LONDON, England – They're heading home winners. At last.
Yes, the Jaguars – the beleaguered, gutty, Atlantic Ocean-crossing Jaguars – on Sunday did on an international stage what they had come oh-so-frustratingly close to doing oh-so-often this season.
They did so in wild, nail-biting, gut-clenching fashion, but they won. At last.
They beat the Buffalo Bills, 34-31, at Wembley Stadium Sunday in their third home game there in as many years, and they did it by dominating with defense early and by Allen Hurns and Blake Bortles coming up clutch late.
And maybe it wasn't pretty, and maybe it was downright scary ugly in the second half, but after what this team had been through lately … that winning thing?
That was a good thing. A very good thing.
No matter how it happened.
"I'm very pleased with what just took place," Jaguars Head Coach Gus Bradley said, smile understandably wide after the Jaguars squandered a 24-point lead before rallying with a dramatic late drive.
"The grit, the turnovers on defense, the offense coming through … in all three phases there's work to be done, but all three phases came through for us in some fashion."
Quarterback Blake Bortles agreed.
"One thing about this team is we're resilient, and we play with grit," Bortles said. "I think it showed."
The Jaguars won on Sunday by not only forcing turnovers, but turning those turnovers into points. They did it by running effectively, and being opportunistic.
Mostly, of course, they won because Allen Hurns made a diving, twisting, get-the-arm-down-and-little-else catch on a 31-yard touchdown pass from Bortles. They also won after the entire Jaguars fan base held its breath waiting for a challenge from Bills Head Coach Rex Ryan that didn't come – and yes, Hurns' catch was a catch.
And credit Bortles late, too.
After Bills safety Corey Graham's 44-yard interception return with 5:21 remaining, Bortles came back and led that wild, nervous final drive that ended with the pass to Hurns. The Jaguars have been waiting for Bortles to be big in that situation. With 2:16 remaining, he and Hurns were.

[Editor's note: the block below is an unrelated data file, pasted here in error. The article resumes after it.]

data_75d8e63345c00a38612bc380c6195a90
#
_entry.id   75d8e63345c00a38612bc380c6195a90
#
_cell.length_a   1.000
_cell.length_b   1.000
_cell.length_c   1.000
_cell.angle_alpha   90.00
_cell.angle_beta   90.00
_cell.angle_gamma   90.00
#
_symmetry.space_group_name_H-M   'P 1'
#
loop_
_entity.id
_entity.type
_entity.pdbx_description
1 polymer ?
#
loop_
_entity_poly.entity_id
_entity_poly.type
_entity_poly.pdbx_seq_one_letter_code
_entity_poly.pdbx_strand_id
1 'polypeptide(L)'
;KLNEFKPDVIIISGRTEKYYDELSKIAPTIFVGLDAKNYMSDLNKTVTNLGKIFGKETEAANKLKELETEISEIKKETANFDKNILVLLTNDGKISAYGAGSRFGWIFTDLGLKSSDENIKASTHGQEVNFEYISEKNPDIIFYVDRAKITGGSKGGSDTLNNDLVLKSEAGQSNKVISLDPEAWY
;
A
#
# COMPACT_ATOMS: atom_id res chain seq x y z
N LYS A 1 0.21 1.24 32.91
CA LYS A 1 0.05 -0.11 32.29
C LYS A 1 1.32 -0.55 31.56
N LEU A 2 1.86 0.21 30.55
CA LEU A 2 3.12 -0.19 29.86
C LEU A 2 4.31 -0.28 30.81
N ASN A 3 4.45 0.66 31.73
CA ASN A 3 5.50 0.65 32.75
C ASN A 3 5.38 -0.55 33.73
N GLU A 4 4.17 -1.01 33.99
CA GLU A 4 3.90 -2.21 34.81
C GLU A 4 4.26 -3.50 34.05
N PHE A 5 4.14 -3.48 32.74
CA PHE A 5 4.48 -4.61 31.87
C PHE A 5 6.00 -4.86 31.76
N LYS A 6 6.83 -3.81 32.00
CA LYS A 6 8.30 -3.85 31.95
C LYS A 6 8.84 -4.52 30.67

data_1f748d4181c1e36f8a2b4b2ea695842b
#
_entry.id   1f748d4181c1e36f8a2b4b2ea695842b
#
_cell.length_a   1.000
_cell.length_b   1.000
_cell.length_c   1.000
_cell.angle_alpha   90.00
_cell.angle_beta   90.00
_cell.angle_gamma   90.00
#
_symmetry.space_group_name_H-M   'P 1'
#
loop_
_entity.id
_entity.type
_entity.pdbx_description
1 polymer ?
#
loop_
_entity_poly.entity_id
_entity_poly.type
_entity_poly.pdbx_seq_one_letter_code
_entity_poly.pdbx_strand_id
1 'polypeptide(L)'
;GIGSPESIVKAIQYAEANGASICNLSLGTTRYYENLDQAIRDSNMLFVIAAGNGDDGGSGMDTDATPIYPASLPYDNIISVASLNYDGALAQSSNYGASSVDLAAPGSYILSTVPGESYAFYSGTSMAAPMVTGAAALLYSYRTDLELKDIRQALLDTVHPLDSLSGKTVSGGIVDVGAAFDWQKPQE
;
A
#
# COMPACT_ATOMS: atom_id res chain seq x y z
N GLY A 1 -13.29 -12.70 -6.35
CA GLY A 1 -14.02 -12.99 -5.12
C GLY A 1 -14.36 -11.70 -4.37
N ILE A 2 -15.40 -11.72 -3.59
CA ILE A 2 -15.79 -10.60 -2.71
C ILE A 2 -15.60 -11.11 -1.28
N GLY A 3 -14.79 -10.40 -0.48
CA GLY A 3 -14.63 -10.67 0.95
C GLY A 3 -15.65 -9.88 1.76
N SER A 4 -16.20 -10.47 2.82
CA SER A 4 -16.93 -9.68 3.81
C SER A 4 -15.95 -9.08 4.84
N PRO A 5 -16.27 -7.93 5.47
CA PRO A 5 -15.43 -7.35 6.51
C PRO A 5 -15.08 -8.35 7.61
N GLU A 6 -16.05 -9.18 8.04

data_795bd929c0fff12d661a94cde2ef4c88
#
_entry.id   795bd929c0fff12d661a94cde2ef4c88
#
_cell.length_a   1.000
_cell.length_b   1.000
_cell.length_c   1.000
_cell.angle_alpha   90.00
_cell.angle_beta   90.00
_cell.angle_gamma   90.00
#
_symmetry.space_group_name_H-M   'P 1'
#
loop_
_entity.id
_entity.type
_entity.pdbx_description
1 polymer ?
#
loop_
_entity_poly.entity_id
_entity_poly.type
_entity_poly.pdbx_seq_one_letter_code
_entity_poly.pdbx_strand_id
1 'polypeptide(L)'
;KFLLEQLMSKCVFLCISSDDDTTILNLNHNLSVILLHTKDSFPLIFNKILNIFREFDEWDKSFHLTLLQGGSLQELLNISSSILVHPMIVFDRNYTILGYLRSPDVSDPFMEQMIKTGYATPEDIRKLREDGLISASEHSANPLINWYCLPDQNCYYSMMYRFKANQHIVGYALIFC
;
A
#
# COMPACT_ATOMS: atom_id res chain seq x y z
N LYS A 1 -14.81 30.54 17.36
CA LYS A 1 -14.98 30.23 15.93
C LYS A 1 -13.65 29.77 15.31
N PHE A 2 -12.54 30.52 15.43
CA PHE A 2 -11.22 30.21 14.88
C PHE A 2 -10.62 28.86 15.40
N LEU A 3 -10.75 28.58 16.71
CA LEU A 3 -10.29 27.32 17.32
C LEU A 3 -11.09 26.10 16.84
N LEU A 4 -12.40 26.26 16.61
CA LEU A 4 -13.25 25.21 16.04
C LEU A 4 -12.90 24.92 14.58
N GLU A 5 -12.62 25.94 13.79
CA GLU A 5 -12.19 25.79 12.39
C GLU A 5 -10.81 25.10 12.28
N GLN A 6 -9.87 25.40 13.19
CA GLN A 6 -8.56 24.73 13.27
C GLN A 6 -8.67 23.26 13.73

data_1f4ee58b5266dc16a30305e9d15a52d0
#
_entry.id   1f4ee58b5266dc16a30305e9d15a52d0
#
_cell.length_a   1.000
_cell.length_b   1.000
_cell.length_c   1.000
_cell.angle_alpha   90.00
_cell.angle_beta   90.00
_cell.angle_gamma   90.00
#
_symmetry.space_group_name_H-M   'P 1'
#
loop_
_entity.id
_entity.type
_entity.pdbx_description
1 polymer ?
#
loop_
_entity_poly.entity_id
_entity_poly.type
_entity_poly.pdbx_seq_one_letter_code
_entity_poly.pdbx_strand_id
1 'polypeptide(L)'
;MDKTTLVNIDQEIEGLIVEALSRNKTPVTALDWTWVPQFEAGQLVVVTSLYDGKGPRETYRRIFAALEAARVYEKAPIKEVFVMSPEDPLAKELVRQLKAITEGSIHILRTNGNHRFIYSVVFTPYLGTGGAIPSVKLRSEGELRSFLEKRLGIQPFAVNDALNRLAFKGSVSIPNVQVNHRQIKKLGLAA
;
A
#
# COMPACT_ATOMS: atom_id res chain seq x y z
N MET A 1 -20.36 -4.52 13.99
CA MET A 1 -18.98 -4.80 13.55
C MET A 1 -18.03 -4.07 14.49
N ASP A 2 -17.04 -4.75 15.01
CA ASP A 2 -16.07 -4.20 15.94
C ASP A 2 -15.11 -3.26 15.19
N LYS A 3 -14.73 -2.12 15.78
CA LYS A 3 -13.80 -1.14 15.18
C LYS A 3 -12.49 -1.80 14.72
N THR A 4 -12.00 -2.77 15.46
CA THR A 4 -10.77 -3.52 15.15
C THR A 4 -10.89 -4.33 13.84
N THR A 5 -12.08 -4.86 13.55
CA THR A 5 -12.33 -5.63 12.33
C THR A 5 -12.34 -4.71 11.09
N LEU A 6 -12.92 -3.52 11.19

"He showed some poise," Bradley said of Bortles.
Images of the Jaguars Week 7 matchup against the Buffalo Bills at Wembley Stadium in London, England.
The Jaguars also won Sunday against a Bills team that had been beset by injuries, a team that entered the game with a 3-3 record and without quarterback Tyron Taylor, wide receivers Sammy Watkins and Percy Harvin and defensive tackle Kyle Williams. Did that matter Sunday? Sure, as the Jaguars know, playing without your best players matters.
But you know what? So what?
The Jaguars entered this game 1-5, and they been plenty beset by injuries of their own this season. They have played without Sen'Derrick Marks at times this season, and without Julius Thomas, Marqise Lee, T.J. Yeldon, Luke Joeckel, Johnathan Cyprien, Rashad Greene and on …
And on and on …
The Jaguars on Sunday had a bunch of those guys back, and most importantly they had Aaron Colvin blitzing and sacking quarterback E.J. Manuel in the second quarter and end Chris Clemons picking up the ensuing fumble and returning it six yards for a touchdown. Telvin Smith followed that with a 26-yard interception return for a touchdown. And Yeldon followed that with a 26-yard touchdown run after an interception by linebacker Paul Posluszny.
All of that followed a 10-yard touchdown pass early in the quarter from Bortles to Allen Robinson, and when all of that was over the Jaguars had four touchdowns in a half a quarter and a 27-3 lead.
And after allowing a troubling, back-sliding Bills rally, they won. At last.
That part – the "at last" part – has a couple of meanings for the Jaguars, each significant and each meaningful as the team headed for Heathrow International and the late night flight home.
The first is about this International Series game, and there was certainly an "at last" feeling on that front for the Jaguars Sunday. Twice before they had played in this game, and twice before they had experienced British hospitality and Wembley excitement.
Each time, they were overmatched, outmanned and out a lot of things, losing to the San Francisco 49ers, 42-10, in 2013 and 31-17 to the Dallas Cowboys.
And while it's a reach to think that Sunday's game automatically gives the Jaguars a home-field advantage in this game going forward, it's not insignificant that the Jaguars won at Wembley. They'll play a home game here every season until 2020, and quite likely well beyond that. They needed to figure out how to play well and win there, and Sunday was as good a time as any for that.
But the more immediate "at last" is, of course, is the more important "at last," because at last the Jaguars figured out a way to get one.
That means the four-game losing streak is over, and that means Bradley and the players on Sunday didn't have to talk about being close, or missing opportunities or a whole of other post-game themes from recent weeks.
Yes, Sunday was close. Yes, there were frighteningly familiar moments in the second half.
But the Jaguars on Sunday afternoon while talking about everything else also could talk about being winners, because that's the way they're heading home. At last.